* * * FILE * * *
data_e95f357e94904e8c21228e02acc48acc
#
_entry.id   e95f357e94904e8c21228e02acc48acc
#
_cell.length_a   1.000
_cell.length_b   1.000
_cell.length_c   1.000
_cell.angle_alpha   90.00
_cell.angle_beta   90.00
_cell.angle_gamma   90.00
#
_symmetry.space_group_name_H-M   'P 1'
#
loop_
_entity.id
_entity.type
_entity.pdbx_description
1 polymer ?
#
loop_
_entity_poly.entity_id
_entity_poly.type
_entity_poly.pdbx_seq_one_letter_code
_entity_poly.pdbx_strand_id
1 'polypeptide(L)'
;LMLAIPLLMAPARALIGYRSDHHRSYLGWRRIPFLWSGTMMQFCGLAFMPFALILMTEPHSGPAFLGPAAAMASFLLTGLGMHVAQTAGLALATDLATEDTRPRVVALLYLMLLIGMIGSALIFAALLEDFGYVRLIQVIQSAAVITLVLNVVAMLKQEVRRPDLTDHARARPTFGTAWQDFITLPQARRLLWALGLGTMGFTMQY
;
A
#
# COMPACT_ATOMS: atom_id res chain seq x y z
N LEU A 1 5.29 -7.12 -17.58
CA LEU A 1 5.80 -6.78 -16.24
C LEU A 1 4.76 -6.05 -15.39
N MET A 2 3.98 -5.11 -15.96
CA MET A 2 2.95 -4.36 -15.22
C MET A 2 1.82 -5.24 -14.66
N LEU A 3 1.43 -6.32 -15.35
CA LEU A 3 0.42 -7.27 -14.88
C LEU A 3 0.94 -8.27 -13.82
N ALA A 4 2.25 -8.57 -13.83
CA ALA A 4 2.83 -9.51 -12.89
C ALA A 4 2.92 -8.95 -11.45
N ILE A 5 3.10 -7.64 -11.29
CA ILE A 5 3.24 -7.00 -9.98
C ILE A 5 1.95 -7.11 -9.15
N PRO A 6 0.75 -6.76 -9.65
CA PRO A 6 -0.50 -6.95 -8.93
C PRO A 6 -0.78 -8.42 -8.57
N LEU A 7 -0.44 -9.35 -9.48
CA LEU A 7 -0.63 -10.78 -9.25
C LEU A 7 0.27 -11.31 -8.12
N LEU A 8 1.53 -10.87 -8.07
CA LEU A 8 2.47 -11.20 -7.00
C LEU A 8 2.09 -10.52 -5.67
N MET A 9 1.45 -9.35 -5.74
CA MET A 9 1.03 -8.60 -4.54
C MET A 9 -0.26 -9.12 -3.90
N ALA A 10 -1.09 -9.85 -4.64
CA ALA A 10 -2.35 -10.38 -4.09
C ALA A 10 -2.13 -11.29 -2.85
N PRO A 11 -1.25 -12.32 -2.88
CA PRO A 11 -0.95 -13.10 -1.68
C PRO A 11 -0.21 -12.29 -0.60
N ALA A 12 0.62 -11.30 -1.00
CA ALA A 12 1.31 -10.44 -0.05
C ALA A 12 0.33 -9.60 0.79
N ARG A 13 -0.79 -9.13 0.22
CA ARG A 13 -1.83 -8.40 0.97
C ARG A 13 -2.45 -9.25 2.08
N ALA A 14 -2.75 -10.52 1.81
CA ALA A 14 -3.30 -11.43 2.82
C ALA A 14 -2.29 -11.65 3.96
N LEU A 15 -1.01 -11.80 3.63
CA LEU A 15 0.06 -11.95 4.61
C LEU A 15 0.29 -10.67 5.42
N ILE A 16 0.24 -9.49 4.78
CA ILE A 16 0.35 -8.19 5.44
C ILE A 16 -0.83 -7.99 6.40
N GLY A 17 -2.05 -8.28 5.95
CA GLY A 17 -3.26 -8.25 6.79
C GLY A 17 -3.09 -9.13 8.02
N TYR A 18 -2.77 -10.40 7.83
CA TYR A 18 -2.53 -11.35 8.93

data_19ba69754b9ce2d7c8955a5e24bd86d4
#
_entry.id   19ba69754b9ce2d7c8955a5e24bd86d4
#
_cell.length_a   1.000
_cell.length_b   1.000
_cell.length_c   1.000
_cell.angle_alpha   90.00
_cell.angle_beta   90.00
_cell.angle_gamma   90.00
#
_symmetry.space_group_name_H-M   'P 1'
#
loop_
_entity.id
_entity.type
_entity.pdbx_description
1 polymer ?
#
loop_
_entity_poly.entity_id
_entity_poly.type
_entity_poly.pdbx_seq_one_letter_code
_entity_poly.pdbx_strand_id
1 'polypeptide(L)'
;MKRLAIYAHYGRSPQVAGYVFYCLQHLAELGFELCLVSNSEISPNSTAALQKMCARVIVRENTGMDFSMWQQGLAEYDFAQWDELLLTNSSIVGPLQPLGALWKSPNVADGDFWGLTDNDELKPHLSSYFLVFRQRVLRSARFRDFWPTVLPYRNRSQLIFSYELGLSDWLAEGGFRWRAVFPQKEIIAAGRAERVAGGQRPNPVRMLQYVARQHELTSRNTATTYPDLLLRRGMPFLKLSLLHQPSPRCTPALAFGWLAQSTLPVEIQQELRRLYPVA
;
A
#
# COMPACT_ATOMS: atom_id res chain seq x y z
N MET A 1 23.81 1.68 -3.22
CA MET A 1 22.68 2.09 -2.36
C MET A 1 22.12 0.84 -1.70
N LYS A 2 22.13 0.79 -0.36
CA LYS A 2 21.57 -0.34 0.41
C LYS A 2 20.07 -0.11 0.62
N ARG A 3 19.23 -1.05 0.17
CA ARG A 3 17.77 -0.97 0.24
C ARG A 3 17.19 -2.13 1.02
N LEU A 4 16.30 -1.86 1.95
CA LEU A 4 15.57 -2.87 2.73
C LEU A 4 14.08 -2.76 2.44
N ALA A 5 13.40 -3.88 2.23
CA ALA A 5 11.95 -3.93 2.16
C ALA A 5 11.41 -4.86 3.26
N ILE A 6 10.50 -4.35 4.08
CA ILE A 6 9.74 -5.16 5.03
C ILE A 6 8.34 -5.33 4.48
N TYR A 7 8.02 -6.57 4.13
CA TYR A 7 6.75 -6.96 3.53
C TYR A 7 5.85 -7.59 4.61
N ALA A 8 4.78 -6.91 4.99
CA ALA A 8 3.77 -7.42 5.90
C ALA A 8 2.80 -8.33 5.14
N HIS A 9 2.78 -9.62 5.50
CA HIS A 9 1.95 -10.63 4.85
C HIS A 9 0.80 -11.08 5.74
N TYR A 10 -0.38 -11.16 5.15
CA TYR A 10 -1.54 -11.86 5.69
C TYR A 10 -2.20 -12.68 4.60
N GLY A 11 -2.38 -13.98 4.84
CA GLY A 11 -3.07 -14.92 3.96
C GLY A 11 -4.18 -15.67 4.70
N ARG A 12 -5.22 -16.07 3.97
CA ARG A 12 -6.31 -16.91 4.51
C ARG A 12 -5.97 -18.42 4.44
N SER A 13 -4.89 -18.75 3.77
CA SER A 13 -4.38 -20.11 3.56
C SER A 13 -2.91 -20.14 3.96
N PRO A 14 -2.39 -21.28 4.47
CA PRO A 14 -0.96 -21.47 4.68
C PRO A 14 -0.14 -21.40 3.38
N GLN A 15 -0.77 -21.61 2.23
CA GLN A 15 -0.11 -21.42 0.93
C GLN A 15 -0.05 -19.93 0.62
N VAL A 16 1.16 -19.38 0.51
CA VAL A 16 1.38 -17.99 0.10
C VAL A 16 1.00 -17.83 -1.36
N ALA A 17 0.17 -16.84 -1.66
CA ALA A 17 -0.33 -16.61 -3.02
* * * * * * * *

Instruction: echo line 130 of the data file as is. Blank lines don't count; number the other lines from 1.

CA ILE A 6 9.74 -5.16 5.03